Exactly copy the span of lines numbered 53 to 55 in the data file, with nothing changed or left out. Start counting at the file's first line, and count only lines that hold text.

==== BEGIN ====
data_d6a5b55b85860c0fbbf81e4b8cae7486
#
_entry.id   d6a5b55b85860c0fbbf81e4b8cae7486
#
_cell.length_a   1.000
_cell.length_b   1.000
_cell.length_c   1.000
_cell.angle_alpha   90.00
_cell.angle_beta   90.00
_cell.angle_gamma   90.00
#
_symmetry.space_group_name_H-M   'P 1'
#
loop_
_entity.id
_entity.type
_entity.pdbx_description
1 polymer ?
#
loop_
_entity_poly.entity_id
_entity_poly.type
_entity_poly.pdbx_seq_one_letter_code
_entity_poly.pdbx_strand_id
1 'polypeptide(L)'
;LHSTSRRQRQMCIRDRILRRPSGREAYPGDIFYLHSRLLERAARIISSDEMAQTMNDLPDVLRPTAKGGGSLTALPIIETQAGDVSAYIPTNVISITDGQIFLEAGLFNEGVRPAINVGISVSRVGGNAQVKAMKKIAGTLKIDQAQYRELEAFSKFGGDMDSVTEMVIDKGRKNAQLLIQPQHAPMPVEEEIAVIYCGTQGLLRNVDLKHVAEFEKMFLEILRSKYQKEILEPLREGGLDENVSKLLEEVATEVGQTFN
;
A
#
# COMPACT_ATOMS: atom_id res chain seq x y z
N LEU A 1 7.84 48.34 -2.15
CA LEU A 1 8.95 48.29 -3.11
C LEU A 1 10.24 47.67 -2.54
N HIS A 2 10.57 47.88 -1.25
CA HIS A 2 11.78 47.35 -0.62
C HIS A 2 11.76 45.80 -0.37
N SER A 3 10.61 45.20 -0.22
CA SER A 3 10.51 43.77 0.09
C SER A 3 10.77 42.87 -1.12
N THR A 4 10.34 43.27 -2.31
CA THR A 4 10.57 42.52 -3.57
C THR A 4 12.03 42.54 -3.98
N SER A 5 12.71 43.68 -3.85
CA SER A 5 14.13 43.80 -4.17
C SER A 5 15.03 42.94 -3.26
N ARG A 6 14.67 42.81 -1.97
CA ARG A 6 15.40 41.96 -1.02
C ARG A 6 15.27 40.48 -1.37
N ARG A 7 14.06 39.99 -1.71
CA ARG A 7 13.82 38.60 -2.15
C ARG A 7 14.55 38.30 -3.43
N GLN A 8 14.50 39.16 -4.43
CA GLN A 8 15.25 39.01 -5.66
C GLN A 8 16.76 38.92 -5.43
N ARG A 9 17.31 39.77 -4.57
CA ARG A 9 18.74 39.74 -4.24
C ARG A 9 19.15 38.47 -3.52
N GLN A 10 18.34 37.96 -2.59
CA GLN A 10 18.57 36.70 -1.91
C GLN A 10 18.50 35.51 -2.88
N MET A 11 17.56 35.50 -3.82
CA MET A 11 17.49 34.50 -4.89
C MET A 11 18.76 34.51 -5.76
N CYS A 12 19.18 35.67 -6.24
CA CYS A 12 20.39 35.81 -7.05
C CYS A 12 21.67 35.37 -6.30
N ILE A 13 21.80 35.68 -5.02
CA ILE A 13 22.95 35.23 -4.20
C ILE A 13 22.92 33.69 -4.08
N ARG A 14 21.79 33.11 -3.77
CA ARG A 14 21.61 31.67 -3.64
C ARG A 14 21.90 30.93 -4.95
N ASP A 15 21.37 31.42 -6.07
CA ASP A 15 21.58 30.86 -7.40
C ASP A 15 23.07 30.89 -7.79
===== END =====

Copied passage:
CA GLN A 8 15.25 39.01 -5.66
C GLN A 8 16.76 38.92 -5.43
N ARG A 9 17.31 39.77 -4.57